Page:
Now in its 9th year, and getting bigger all the time, this is a festival of youth dance from all over Salford, and celebrates children's achievements in a way very few festivals do. This is organiser and co-ordinator Karen Acton's brainchild, and although it is undoubtedly an organisational nightmare, I feel sure that she will feel, now that it is over, that it has all been worth it, and will start eagerly planning her 10th Anniversary show!

Last year I was privileged to see one of the evenings for the first time and was wowed by the standard, commitment and indeed the overall 'togetherness' and inclusiveness of the event, and so this year I was able to be present at two of the three evenings which this festival ran.

The format was much the same as last year. In the first half children and youths from dancing academies and private dance schools took part, whilst the second half of the evening was given over to after-school dance clubs from both primary and secondary schools. The dancers who were not involved in their half of the show sat on the top level in the Quays Theatre watching, cheering and encouraging the performers on stage. This was such a lovely touch, and so heart-warming to see comradeship and positivity amongst and from the groups involved. 

Also, as last year, we were entertained on our entrance to the theatre, before the interval and for the finale by Salford duo Radio Impulse. A couple of young male singer / songwriters who sang covers and a couple of their own original material. This year however, on the last evening, they also compered the show, since David Smith, our Monday evening's compere had had to go to London to receive a Personality of The Year award!

The style of dances on offer, as always, is a complete smorgasbord. There is something for everyone here from Classical ballet to breakdance. The vast majority though do seem to be contemporary dance / jazz / hip-hop based.  And the age ranges can vary but on the last evening there were some as young as 5 years old on that stage, undoubtedly taking their first steps in front of an audience. Wonderful and gratifying. 

So, let me take you back to Monday evening and the first of the three evenings of this year's Salford Dance Explosion. The first half saw three varying dances from Sheila Payants Theatre Dance School; a beautiful ballet and, something a little different for a dancing festival, two young girls Penny Henson (12 yrs old) and Nicole Mitchell (11) singing Amazing Grace from Danceworks in Eccles; Stagecoach, Salford gave us 'Cinderella'; whilst Gates Dance Centre went 'Taptastic' on us, and the first half finished with Reflections Dance Company's mash-up of the Musical, Gatsby.

After the interval, it was the turn of the state school after-school clubs; and if you are thinking that perhaps we need to make allowances here for them, think again. The routines, style, commitment, and sheer energy and enthusiasm that these children bring onto the stage is phenomenal, and their dancing of no less a quality. Walkden High School started with a piece called 'Smoke and Mirrors'; followed by Irlam Endowed Primary, St. Mary's CE Primary, Moorside Primary, The Bridgewater School, and finished with St. Andrew's CE Primary School, Eccles and some 'Sax Funk'!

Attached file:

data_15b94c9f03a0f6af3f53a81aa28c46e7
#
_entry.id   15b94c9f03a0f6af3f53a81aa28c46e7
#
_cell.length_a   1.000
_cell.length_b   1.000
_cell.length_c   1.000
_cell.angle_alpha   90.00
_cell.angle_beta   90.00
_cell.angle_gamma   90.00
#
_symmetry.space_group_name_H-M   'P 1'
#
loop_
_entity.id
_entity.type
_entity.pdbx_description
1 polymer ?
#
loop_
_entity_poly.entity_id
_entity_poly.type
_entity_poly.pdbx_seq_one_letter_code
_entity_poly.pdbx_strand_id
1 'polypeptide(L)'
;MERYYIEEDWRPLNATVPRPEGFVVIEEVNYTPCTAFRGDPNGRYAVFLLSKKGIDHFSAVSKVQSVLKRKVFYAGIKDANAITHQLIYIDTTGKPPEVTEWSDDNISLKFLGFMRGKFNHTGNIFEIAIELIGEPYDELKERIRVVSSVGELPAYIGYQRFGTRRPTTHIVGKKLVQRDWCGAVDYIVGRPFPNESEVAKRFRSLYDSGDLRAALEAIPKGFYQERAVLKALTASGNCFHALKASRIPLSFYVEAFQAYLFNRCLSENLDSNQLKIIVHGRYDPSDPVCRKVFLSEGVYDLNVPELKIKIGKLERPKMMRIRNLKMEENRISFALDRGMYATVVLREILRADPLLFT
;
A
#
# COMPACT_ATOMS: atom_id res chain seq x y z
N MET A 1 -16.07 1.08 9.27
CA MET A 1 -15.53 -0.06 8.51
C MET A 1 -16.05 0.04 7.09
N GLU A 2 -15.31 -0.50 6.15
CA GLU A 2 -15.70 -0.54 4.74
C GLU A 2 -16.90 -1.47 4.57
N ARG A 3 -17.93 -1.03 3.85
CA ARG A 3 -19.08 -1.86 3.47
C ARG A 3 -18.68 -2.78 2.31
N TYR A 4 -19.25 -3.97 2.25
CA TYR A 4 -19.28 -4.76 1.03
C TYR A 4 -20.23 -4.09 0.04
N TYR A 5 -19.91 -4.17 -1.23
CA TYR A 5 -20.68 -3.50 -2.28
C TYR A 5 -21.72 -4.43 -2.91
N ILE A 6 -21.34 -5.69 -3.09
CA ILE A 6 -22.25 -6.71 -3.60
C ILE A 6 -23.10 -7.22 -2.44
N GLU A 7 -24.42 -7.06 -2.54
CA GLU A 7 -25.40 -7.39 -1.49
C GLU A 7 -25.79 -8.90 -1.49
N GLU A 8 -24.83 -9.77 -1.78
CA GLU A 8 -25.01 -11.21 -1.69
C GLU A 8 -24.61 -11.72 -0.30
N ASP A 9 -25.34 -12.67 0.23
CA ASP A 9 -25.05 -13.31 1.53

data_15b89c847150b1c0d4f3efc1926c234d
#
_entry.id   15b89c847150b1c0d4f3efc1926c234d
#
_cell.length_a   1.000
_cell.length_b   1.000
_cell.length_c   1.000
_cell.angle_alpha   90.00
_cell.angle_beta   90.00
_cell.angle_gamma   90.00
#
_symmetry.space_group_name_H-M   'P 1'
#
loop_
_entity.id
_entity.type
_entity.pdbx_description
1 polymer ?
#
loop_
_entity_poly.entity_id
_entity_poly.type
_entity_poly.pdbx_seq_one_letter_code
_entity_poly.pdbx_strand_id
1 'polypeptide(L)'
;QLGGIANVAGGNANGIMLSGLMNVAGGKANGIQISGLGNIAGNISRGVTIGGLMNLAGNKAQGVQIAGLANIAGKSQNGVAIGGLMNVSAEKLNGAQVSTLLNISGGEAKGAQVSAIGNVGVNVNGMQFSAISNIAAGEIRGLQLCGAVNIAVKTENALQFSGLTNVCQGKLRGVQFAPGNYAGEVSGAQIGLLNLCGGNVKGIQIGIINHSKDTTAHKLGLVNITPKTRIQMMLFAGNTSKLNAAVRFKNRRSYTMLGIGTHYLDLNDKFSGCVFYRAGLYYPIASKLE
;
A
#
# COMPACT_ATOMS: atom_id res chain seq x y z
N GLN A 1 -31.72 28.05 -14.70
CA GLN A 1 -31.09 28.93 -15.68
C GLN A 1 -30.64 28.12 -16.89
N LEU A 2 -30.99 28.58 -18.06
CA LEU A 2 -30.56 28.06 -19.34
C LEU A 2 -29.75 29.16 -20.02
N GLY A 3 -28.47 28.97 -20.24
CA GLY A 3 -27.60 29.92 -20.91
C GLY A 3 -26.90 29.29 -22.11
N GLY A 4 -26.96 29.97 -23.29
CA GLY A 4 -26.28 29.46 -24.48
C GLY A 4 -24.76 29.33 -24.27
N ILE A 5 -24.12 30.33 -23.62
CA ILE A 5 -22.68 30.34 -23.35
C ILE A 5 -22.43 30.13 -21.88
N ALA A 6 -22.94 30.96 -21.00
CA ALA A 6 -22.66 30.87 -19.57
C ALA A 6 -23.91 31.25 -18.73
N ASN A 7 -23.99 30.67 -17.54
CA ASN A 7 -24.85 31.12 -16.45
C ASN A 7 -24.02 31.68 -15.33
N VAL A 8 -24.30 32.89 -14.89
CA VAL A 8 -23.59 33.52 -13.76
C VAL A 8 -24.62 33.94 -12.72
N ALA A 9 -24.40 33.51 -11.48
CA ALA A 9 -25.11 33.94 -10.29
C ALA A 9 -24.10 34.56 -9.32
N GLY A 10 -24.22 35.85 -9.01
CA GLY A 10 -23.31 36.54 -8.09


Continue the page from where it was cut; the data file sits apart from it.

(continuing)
Unfortunately I wasn't able to make the Tuesday evening, but was back for more again on the Wednesday, and in the first half this time it was the turn of Miss Joanne Farnell's School of Dance to kick start the proceedings with 'Live To Dance'; there were two items from Elizabeth Bancroft's Theatre School, 'Hello' and a 'Hairspray Mix'; whilst Worsley Boys Breakdance Troupe entertained with some modern street routines which saw their teacher 54 year old Godfrey Pemberton bopping and popping along with them to the delight of the crowd.

After the interval, and back to the school dance clubs again, and this time St. Paul's, Heathside started the ball rolling with a 'Celebration Of Friendship'; followed by St. Ambrose Barlow RC High School (Millionnaire); Branwood School 'Faves!'; James Brindley Primary School's take on The Jungle Book; Hilton Lane Primary School Street Dance; Cathedral School of Saint Peter and Saint John's 'Cathedral Crew', and the whole festival finished with what turned out to be my favourite piece of all. This was so completely different, fresh, interesting and visually stimulating. A lovely idea called simply 'Hypnosis' it was danced by 12 A-level student girls from Holy Cross College, and was self-choreographed.

I would love to go into eulogies about all the dances and performers from both evenings, but time and space will not allow. All I can say is that Salford has indeed got a wealth of talent, and I was impressed greatly by the atmosphere of the festival and the celebratory nature it took. It is a fantastic opportunity for these youngsters to be able to perform on the Quays Theatre stage in The Lowry, and even if they don't continue dancing, it will be an experience that will stay with them for a very long time.

Well done to all involved; and roll on next year!

 

Reviewer: Mark Dee

Reviewed: 27th & 29th March 2017

Comments   

0 #1 Karen Acton 2017-03-31 08:07
Thanks for the great review. Just to clarify a couple of things: Groups come from further afield than Salford now, St Helen's, Leeds, South Cheshire, Bury etc.
Also the schools that take part in the second half - the primary schools are often after school dance clubs but the high schools are usually curriculum classes and often GCSE Dance/Performing Arts classes.
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